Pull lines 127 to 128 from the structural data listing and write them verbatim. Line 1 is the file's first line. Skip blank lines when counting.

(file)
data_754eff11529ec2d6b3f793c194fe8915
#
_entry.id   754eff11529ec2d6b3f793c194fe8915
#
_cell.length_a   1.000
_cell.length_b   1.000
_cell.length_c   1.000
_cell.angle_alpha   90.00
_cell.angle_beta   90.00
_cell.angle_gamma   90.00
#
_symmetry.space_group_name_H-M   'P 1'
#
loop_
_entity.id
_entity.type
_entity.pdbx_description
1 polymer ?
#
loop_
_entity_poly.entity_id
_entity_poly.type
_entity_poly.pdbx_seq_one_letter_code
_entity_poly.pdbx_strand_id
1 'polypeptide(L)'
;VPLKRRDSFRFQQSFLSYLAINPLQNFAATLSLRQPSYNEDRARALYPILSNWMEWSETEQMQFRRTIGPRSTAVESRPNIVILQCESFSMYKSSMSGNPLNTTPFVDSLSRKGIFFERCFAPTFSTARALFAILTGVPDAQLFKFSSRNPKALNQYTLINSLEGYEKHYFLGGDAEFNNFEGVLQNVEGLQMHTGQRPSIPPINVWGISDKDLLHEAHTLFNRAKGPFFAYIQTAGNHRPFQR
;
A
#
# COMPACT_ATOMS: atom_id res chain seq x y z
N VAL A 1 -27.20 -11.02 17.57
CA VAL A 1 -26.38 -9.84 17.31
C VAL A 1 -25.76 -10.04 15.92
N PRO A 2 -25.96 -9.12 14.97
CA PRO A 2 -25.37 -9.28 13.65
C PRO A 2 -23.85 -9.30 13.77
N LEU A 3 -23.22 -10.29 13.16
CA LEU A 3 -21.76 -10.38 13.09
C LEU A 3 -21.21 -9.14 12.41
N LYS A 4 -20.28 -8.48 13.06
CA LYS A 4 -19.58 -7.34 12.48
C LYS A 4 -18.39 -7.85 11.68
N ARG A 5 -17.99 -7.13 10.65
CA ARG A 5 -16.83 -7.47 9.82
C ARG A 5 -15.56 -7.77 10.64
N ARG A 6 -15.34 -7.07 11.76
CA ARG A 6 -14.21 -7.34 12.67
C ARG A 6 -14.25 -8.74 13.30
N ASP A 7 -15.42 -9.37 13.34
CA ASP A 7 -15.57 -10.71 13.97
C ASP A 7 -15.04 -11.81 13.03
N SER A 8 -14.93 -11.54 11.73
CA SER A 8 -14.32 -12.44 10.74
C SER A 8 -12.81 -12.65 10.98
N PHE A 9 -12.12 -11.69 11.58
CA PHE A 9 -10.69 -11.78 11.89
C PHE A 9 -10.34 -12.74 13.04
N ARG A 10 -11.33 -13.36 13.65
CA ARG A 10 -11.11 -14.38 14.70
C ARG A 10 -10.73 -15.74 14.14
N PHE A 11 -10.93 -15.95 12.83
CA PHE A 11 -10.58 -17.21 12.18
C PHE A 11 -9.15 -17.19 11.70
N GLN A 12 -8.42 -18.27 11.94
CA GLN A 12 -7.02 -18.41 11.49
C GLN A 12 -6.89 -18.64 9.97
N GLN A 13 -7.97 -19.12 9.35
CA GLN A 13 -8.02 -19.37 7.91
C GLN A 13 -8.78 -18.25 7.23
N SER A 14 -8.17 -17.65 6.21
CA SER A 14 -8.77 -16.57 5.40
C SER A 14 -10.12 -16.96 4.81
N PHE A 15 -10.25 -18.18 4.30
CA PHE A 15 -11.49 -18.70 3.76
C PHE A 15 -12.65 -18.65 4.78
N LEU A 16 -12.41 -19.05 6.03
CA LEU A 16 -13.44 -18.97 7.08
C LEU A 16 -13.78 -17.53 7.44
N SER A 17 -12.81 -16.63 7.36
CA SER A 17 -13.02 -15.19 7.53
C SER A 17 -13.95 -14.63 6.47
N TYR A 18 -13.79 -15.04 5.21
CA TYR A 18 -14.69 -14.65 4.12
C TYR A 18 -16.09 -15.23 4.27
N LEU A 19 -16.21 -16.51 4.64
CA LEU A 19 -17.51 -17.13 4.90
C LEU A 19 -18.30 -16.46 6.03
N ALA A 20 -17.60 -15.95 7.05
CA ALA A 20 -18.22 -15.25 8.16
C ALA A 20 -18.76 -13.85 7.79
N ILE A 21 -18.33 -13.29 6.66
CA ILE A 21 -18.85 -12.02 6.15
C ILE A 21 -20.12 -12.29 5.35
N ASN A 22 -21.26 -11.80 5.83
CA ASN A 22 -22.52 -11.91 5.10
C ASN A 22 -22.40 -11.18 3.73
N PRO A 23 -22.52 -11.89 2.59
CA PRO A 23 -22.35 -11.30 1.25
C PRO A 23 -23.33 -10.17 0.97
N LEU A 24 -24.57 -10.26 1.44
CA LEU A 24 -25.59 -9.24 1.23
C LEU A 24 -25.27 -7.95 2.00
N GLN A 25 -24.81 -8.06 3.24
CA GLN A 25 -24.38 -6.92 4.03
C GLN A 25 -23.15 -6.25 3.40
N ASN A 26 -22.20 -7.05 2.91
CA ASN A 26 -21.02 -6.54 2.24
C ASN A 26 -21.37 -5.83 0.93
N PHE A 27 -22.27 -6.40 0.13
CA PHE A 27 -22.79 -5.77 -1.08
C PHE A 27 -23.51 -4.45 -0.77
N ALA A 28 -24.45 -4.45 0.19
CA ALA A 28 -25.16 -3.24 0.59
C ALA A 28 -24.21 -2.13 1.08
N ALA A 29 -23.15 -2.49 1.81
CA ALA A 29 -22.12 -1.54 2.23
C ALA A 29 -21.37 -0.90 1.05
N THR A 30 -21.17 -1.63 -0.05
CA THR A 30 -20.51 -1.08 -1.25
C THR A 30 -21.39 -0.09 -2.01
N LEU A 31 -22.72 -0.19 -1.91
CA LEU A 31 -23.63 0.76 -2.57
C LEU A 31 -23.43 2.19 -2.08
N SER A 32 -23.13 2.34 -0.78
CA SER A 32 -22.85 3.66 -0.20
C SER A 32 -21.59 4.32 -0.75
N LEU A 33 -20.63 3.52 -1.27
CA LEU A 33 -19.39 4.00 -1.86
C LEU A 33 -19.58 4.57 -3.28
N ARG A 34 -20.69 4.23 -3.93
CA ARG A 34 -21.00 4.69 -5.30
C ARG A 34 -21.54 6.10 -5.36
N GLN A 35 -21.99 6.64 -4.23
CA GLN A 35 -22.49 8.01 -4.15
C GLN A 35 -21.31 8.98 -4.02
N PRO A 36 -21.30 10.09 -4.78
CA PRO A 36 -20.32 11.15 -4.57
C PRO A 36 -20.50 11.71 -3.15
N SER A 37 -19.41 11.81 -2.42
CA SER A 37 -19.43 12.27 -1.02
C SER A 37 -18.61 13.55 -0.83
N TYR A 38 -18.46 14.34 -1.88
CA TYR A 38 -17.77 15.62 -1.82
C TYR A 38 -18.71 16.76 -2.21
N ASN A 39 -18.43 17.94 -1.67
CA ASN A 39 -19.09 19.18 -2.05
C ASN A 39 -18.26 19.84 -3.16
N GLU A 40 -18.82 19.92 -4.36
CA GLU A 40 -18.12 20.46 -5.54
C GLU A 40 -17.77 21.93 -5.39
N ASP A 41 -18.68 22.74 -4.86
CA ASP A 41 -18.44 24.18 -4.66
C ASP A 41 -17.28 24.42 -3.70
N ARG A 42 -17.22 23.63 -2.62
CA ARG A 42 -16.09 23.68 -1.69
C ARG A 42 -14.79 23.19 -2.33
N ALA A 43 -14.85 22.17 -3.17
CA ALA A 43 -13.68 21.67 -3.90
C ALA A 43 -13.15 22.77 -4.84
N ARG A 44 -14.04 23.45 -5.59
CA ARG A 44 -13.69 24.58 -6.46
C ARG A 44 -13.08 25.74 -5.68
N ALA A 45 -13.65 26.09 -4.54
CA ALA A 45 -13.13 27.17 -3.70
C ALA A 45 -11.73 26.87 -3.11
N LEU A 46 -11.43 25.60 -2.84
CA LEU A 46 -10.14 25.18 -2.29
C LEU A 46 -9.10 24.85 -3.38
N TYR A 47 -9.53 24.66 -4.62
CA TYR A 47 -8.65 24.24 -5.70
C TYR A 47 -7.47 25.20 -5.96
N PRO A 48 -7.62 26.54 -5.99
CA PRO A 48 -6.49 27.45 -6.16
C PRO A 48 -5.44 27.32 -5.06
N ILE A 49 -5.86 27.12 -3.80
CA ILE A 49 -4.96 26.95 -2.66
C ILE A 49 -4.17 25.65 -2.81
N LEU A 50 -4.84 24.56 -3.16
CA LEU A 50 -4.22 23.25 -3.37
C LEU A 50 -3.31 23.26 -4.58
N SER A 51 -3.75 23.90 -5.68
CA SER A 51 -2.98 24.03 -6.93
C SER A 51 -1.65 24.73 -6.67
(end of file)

N LEU A 33 -20.63 3.52 -1.27
CA LEU A 33 -19.39 4.00 -1.86